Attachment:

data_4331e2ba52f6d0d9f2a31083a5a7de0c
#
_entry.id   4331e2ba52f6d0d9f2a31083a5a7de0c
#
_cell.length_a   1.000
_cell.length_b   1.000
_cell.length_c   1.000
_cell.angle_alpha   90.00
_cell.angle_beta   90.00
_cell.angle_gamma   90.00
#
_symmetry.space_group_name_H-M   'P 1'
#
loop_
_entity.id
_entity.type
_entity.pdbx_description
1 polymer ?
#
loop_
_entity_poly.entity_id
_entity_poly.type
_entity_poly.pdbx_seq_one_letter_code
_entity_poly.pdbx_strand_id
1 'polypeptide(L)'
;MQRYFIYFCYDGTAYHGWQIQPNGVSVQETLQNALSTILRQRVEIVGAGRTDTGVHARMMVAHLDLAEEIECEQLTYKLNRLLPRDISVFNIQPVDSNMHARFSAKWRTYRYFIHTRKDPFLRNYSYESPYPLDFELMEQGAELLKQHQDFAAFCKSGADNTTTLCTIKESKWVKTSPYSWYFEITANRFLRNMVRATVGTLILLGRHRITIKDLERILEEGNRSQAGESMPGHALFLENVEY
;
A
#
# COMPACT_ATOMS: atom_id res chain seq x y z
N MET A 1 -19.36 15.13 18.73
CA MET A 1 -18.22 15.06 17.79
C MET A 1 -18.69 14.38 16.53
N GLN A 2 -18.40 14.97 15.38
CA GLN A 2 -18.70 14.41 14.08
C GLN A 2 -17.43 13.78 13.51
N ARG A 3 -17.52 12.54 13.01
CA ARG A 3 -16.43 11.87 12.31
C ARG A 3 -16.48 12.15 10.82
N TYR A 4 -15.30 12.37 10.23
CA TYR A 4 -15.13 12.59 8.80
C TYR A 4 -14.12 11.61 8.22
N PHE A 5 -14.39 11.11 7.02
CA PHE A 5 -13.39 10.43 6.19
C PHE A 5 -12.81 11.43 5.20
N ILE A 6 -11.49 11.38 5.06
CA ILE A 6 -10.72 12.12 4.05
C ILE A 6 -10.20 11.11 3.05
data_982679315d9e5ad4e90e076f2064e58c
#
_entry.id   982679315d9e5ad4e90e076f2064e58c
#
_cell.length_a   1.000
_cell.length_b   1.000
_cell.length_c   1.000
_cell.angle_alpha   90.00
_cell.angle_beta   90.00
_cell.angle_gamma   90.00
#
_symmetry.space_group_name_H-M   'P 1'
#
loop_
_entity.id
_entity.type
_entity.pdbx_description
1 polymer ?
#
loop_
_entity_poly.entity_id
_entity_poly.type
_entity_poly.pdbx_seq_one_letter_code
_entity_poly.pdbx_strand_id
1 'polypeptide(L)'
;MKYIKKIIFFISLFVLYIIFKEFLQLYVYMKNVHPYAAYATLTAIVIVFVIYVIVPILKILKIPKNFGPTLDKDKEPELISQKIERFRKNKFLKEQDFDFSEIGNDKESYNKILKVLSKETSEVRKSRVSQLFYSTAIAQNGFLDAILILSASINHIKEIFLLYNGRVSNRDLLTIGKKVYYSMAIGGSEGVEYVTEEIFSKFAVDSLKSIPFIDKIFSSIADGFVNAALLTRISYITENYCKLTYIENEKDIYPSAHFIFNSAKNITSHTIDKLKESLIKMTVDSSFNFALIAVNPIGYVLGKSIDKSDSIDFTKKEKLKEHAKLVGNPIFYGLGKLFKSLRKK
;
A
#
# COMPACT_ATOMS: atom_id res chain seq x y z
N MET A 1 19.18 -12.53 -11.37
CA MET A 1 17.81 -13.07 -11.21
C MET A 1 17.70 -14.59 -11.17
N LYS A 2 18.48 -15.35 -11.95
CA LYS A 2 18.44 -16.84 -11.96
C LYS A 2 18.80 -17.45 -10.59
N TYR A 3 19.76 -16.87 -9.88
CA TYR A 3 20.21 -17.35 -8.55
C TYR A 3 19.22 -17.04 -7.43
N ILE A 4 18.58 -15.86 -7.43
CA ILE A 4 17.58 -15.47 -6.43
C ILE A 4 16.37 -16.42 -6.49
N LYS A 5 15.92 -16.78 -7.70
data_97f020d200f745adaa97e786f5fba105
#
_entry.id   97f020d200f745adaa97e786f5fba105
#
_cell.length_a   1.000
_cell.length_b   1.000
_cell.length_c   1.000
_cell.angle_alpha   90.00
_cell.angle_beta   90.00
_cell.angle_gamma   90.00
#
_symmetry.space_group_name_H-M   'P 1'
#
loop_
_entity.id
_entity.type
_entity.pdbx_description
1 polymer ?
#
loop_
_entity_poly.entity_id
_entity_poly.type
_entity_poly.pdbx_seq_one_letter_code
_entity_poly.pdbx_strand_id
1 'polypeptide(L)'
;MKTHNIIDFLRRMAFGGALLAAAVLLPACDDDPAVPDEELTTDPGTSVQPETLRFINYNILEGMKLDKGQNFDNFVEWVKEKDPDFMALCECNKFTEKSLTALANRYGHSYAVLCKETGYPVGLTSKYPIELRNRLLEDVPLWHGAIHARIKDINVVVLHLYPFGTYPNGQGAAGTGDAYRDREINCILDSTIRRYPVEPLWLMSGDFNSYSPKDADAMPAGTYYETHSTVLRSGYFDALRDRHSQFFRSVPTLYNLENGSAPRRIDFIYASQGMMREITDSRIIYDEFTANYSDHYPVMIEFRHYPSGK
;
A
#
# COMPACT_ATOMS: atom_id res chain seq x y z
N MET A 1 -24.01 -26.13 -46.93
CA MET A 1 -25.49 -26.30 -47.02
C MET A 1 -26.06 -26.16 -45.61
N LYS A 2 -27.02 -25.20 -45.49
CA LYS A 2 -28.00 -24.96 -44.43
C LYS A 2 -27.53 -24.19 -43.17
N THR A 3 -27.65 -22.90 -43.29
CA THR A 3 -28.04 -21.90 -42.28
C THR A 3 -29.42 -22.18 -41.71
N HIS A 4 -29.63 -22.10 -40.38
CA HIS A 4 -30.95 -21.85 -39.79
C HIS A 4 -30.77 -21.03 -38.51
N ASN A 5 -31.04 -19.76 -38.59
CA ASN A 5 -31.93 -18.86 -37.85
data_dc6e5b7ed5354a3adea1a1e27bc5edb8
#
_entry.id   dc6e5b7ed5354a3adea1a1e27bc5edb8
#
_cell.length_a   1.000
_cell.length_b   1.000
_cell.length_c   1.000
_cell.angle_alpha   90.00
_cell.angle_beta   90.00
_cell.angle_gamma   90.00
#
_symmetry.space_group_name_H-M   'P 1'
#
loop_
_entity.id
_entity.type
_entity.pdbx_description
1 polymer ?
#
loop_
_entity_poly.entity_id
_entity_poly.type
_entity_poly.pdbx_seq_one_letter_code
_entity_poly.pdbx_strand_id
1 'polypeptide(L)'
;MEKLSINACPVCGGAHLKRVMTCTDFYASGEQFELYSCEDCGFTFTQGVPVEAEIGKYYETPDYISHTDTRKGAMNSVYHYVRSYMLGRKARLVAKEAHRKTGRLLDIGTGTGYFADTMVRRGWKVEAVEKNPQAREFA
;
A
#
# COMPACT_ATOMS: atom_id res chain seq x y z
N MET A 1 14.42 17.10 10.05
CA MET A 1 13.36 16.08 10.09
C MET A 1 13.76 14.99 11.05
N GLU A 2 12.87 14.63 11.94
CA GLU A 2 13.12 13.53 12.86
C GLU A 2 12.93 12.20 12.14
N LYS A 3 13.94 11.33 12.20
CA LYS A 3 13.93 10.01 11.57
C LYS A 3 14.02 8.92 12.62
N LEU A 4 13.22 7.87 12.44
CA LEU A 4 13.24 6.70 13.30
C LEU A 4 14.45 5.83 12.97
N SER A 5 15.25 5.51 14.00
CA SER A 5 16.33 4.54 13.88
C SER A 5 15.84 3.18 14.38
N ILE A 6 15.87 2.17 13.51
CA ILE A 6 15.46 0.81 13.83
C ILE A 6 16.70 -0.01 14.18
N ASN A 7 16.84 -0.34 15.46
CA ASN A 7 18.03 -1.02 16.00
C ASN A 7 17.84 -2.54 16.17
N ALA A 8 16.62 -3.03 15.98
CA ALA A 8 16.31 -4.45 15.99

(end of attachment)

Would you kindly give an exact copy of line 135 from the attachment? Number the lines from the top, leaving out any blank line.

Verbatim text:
CA ASN A 5 -31.93 -18.86 -37.85